But honestly, I do understand that some people have a need for a stand that they can put away when it is not in use and would prefer not to wrestle a rigid and heavy stand into storage. And a lot of people do not have the scrap material, welding equipment and skills to build a decent stand. It is just another option.

I don't have the tools, scrap or skill to make a stand like that, I'm sure that its cheaper for me to buy a simple park stand than to make one like yours. Yours look really good and was probably a fun project also.
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Old 02-01-12, 08:16 AM   #13
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Quote:
Originally Posted by excalibur1976 View Post
I have heard of some individuals using speaker stands as a base for their repair stand. I was wondering if the stands of old movie screens (the kind you used with movie projectors) would work. I have a couple of those lying around somewhere and I am curious if anyone has used such in the construction of a bicycle repair stand?
I don't think that would work at all, the first time you start to torque on a bottom bracket will collapse those flimsy legs.
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Old 02-01-12, 08:53 AM   #14
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Originally Posted by excalibur1976 View Post
I have heard of some individuals using speaker stands as a base for their repair stand. I was wondering if the stands of old movie screens (the kind you used with movie projectors) would work. I have a couple of those lying around somewhere and I am curious if anyone has used such in the construction of a bicycle repair stand?
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I don't think that would work at all, the first time you start to torque on a bottom bracket will collapse those flimsy legs.
I agree. All of the movie screen and other similar stands I've seen are designed for their intended use under stationary conditions. They are neither strong nor steady enough for the demands of bike maintenenace.

To the OP: Buy a good repair stand even if it stretches your budget a bit. Your bike and your quality of work will thank you. Park and Feedback Sports are two good makers and Craig's List can be a good source of quality stands at low cost.
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Old 02-01-12, 10:57 AM   #15
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If you do a web search, there are a lot of build it yourself stands.
Maybe one will strike your fancy.
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Old 02-01-12, 12:19 PM   #16
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For the price, nothing beats a pair of hooks on chains hanging from a beam/the ceiling. One hook for the handlebar, the other for the saddle or similar. It keeps the bike steady enough and very level at the same time which is great for adjusting gears.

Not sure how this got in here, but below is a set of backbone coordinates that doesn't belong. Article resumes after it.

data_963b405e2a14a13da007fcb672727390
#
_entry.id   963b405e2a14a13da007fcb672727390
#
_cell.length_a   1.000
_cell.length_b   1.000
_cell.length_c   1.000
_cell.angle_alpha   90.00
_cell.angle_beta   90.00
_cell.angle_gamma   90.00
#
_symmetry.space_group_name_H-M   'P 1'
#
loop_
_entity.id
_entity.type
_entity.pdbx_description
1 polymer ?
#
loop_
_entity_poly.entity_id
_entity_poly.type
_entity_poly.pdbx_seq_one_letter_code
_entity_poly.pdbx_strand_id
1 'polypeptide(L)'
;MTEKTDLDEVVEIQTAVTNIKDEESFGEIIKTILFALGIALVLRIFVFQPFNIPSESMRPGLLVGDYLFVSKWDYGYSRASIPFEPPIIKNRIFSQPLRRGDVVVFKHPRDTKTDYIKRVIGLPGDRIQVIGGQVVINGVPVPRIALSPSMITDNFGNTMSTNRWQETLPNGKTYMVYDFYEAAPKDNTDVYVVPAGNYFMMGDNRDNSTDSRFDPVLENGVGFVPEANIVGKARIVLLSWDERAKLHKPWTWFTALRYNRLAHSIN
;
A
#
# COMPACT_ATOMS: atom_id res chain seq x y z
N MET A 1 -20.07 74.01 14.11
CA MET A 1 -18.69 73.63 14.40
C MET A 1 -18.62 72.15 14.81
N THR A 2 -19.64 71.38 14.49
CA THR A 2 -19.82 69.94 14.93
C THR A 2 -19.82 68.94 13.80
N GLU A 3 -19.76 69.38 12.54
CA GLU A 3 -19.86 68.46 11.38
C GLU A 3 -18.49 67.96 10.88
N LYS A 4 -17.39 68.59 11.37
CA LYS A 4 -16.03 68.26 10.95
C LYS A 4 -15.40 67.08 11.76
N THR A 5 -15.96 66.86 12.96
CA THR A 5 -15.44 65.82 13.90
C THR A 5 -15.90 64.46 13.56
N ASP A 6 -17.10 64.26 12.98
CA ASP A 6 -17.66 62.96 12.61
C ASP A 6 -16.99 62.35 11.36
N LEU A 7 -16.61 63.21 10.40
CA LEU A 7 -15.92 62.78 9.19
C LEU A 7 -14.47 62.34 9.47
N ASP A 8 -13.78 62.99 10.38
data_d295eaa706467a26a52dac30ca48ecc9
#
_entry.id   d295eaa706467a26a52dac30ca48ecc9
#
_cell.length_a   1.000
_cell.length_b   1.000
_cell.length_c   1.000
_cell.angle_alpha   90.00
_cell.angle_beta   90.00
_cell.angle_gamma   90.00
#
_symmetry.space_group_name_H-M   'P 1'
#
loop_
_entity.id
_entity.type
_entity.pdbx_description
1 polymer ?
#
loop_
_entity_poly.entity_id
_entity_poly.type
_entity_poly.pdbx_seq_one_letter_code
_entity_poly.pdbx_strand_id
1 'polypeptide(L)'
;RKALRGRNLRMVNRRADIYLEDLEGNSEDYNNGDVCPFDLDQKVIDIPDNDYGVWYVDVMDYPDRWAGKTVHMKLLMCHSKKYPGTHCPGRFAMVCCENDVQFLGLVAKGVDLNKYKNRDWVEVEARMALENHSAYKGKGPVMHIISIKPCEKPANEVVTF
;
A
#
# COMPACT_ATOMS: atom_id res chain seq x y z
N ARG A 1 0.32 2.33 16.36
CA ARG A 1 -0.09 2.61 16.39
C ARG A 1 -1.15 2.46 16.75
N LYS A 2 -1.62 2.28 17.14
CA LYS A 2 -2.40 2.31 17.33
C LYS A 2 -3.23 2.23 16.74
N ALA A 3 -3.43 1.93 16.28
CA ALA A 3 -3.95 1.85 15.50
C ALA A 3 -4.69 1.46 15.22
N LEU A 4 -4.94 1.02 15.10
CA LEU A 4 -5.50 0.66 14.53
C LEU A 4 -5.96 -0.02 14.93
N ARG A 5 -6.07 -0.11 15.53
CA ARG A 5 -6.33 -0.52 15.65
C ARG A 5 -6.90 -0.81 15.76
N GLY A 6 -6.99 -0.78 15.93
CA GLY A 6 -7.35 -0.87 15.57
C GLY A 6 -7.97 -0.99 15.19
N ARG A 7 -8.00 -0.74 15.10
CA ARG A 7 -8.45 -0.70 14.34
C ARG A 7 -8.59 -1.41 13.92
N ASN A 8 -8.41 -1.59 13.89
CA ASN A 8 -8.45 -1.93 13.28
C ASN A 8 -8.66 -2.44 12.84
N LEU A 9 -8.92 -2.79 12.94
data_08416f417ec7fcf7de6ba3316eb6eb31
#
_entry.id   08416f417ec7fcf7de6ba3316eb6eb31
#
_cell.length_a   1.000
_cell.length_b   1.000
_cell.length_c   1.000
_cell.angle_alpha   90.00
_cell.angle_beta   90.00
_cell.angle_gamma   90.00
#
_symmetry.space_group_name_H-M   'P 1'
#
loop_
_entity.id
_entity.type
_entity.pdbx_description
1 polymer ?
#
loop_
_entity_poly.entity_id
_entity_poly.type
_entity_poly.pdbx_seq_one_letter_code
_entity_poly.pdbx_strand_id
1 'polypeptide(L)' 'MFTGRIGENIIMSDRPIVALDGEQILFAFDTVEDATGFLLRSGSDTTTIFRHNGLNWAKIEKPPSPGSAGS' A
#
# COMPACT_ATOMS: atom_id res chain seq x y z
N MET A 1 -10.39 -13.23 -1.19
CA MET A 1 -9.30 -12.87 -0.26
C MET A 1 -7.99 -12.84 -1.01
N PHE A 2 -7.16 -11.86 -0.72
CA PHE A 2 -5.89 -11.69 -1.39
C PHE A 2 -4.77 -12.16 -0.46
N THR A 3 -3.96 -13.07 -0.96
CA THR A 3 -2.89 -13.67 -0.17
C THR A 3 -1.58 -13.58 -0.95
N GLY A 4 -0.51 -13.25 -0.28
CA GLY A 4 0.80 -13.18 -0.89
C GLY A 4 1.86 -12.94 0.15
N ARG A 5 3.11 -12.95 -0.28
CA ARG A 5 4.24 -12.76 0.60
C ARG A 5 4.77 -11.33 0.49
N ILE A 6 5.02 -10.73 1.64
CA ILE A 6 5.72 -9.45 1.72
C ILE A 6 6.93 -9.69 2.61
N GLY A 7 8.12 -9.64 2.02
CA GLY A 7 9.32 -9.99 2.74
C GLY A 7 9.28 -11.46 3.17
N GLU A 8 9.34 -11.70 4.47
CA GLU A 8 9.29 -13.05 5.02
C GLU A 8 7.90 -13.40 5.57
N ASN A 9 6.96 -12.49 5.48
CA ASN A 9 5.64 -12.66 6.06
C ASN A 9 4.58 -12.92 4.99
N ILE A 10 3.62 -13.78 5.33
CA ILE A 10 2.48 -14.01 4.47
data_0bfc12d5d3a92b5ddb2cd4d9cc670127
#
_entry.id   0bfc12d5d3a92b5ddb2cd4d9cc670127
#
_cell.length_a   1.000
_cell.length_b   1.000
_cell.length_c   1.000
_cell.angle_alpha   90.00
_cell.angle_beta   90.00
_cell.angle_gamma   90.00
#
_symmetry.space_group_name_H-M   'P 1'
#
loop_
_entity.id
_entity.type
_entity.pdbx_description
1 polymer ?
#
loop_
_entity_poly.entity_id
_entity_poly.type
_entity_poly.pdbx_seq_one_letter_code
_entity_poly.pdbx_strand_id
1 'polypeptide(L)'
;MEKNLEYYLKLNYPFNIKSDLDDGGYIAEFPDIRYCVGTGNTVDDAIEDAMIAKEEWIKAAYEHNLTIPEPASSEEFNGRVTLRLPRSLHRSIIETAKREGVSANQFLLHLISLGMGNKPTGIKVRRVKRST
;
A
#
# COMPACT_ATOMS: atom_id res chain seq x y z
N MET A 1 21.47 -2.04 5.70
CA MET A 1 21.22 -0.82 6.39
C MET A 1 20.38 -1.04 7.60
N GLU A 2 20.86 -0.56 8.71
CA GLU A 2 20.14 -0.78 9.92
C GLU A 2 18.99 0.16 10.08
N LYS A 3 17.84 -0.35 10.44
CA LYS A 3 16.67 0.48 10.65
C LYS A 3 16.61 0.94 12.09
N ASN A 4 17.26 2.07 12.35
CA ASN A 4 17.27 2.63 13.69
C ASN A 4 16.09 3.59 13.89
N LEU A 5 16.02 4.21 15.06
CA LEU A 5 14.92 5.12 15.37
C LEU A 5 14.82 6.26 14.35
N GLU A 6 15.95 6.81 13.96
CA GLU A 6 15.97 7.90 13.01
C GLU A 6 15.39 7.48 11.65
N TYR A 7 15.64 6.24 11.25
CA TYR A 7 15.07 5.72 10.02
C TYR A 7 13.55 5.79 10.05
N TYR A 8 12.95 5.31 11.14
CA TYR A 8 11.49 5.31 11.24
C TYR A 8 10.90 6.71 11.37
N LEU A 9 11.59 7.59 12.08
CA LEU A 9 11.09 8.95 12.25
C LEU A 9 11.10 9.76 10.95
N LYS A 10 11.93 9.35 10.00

I do own a very good Park Tool PCS-10, but since I have to stove it away every time I use it, my chain and hook system is used for almost all maintenance work.

I use this ready made system (around US$4)


It works very well for most bicycle work, and in those cases it doesn't work like when attaching handlebars or removing stubborn bottom brackets, one can just perform those jobs by propping the bike up against the wall or similar.

I haven't used it for building up bikes from the raw frame, but one could probably just attach the top tube to the chains with a discarded inner tube to hold the frame level and steady. I much rather use this cheap system, than a cheap regular repair stand. Of course, you may not have a suitable ceiling/beam/pipe for attaching such a system, but if you have, it may be worth trying.


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Old 02-01-12, 12:26 PM   #17
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I've been looking for one as well. Not much on craigslist and the moment. Some of the inexpensive ones on ebay look like they have lots of nice features, but I don't know if I trust them to stand up to stresses like hard wrenching (or even the weight of my boat anchor bike). Might just go with the park stand after all.
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Old 02-01-12, 02:27 PM   #18
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One of the plastic bushings on my not cheap but not super pricey Feedback Sports brand stand broke in about a years time. I am looking for another stand myself, and I'm trying to decide between taking the plunge for a pro-level one and hope to have it for 5 or more years, or cheaping out and buying that northern tool model posted above to buy me time until I can come across a steal of a deal for a top-end model. I would love to be able to find one used, but havent had luck. (I flip a lot of bikes so I'm on craigslist all the time too.)
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Old 02-01-12, 03:01 PM   #19
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I have to say I really like the idea behind this one and it's versatility, but there's an awful lot of plastic on there that might break too easily for my liking. Price is right though.
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Old 02-01-12, 08:56 PM   #20
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The Park PCS-9 is a great stand for a decent price.

The ability to raise and lower the bike, as well as spin it upside down (or any orientation like front up or rear up) is invaluable.

$100 is money well spent.

And if your work area is your living room, the ability to fold it up and put it under your bed or in a small coat closet is not just a luxury.
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Old 02-01-12, 09:43 PM   #21
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We've made a lot of deer stands with discarded angle from bed frames; usually gotten for free. It would make a nice stand, although I prefer the chains from the ceiling method better.